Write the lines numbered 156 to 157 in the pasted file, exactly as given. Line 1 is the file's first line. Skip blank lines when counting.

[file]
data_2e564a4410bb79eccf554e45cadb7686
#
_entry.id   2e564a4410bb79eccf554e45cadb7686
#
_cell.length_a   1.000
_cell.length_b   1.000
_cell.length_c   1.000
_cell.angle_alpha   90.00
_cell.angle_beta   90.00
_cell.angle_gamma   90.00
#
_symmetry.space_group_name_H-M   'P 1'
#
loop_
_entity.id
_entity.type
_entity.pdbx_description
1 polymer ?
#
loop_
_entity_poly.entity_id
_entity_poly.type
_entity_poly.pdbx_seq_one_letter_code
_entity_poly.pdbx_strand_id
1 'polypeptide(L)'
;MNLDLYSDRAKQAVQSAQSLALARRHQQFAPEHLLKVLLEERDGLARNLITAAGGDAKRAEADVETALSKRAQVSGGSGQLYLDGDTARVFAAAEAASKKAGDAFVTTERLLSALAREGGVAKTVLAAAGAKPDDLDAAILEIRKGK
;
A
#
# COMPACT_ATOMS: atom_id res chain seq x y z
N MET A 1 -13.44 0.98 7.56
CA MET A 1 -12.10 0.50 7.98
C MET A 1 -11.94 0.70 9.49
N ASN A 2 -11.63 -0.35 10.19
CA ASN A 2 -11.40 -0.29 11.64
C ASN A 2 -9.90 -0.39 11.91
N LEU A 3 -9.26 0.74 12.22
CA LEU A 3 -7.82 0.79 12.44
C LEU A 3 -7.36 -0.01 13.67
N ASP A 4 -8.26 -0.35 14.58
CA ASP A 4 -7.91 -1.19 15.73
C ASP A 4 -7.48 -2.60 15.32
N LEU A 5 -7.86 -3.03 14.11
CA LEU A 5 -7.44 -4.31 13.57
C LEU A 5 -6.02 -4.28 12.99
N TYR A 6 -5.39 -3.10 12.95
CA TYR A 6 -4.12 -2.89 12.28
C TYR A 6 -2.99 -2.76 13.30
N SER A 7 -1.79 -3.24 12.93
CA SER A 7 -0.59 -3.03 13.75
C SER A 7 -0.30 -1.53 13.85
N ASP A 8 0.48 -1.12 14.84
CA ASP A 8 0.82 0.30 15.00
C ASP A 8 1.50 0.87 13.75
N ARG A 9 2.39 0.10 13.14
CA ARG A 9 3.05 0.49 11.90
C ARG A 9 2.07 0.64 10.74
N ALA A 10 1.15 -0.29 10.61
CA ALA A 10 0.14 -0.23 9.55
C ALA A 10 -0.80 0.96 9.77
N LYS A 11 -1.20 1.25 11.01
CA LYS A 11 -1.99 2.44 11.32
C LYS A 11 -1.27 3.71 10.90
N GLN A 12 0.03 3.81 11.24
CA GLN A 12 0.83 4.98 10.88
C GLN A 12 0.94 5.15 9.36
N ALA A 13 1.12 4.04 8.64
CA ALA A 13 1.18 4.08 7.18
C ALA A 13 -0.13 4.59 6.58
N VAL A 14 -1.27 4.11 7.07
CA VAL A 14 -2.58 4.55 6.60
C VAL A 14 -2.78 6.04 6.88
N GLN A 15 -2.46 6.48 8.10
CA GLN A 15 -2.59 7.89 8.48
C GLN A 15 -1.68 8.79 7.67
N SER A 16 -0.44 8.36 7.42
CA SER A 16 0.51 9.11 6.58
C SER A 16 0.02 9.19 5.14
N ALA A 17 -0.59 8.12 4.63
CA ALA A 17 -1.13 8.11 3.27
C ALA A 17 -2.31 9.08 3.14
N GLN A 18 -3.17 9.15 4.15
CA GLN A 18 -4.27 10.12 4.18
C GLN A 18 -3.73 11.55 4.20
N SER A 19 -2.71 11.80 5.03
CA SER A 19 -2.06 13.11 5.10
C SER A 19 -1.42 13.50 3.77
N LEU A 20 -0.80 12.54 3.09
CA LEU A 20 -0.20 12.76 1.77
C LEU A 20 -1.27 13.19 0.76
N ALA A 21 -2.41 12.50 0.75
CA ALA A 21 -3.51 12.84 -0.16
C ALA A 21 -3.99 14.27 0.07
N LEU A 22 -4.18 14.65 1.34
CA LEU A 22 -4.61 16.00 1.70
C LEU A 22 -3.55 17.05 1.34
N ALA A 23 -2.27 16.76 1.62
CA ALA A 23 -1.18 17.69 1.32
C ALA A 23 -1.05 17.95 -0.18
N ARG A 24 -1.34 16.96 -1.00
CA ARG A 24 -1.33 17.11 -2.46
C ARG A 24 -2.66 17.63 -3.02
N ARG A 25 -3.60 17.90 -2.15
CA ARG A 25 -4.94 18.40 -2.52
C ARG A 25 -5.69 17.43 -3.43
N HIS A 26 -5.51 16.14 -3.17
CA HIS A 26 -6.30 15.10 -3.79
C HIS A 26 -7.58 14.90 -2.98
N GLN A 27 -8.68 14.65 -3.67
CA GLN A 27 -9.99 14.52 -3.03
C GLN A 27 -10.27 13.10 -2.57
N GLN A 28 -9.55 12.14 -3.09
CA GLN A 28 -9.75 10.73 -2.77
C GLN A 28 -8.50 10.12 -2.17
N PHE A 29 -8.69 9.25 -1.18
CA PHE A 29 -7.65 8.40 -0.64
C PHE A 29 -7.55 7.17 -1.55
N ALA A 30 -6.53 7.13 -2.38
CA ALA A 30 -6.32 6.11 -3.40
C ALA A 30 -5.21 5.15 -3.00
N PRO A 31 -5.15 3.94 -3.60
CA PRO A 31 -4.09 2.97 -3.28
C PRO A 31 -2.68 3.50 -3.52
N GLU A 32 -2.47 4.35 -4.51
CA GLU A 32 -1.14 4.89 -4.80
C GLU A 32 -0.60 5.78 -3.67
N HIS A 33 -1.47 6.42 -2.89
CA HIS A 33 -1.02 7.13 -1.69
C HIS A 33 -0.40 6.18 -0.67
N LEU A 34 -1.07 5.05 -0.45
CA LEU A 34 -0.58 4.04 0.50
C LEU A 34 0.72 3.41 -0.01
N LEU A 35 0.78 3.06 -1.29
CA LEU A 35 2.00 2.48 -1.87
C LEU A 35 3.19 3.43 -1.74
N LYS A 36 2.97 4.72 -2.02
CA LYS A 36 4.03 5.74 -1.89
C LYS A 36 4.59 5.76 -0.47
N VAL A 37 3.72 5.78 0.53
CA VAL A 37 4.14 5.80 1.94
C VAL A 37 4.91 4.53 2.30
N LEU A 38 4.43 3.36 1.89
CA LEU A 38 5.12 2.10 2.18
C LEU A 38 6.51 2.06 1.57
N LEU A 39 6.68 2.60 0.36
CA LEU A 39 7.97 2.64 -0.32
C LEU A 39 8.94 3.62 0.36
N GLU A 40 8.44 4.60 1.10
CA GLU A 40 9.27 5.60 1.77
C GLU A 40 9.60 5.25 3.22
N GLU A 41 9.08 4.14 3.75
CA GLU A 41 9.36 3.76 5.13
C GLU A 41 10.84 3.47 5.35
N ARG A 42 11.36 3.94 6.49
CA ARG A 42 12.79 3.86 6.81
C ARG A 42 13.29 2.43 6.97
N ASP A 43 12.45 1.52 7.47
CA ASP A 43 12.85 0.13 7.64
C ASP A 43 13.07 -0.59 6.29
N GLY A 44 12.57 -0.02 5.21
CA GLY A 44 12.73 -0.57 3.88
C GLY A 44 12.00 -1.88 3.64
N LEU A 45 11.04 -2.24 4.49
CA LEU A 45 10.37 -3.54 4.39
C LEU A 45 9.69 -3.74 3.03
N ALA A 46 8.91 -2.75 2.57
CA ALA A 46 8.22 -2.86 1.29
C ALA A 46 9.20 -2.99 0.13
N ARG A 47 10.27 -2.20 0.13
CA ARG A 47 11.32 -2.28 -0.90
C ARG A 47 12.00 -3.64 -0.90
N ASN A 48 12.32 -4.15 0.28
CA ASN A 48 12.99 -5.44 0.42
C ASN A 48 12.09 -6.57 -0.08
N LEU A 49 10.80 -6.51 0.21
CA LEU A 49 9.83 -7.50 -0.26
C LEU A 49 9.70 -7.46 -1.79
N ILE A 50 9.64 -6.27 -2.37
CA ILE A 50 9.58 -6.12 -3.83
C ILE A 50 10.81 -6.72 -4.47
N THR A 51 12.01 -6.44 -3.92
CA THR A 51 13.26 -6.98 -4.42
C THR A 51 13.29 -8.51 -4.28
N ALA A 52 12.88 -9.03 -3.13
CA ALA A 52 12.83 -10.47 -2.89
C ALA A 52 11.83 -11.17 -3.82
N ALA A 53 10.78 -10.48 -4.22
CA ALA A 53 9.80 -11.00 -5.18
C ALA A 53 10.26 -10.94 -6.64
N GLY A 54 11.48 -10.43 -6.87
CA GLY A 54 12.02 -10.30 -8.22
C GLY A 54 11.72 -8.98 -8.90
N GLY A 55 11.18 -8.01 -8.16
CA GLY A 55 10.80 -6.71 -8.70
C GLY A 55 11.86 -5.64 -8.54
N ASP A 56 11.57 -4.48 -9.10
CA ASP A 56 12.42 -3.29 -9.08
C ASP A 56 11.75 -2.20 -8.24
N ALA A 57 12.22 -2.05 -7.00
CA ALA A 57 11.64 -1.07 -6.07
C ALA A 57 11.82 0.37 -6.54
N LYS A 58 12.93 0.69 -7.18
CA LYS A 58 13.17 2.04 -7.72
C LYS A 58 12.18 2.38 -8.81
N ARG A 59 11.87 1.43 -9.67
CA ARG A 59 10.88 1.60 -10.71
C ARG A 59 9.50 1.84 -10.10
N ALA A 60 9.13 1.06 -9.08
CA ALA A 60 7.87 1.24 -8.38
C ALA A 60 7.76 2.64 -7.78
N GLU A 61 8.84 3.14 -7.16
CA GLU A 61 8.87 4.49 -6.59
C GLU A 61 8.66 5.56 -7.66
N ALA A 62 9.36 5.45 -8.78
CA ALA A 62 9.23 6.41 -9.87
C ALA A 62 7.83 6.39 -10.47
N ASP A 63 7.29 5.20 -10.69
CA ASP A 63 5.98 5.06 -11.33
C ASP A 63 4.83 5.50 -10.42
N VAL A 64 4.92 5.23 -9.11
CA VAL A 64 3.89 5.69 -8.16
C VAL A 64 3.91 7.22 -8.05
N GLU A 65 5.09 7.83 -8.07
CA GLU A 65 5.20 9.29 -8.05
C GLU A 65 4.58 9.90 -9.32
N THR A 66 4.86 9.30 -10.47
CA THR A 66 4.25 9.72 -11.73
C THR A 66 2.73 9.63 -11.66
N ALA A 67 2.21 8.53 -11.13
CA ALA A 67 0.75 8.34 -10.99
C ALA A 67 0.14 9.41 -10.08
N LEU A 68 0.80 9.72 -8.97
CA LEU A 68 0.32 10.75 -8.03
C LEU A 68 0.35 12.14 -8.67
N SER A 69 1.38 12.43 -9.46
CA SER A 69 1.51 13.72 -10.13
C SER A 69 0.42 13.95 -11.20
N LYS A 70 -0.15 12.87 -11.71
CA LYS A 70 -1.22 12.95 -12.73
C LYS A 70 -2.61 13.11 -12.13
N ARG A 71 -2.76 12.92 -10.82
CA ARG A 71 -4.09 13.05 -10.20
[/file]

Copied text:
C ARG A 42 13.29 2.43 6.97
N ASP A 43 12.45 1.52 7.47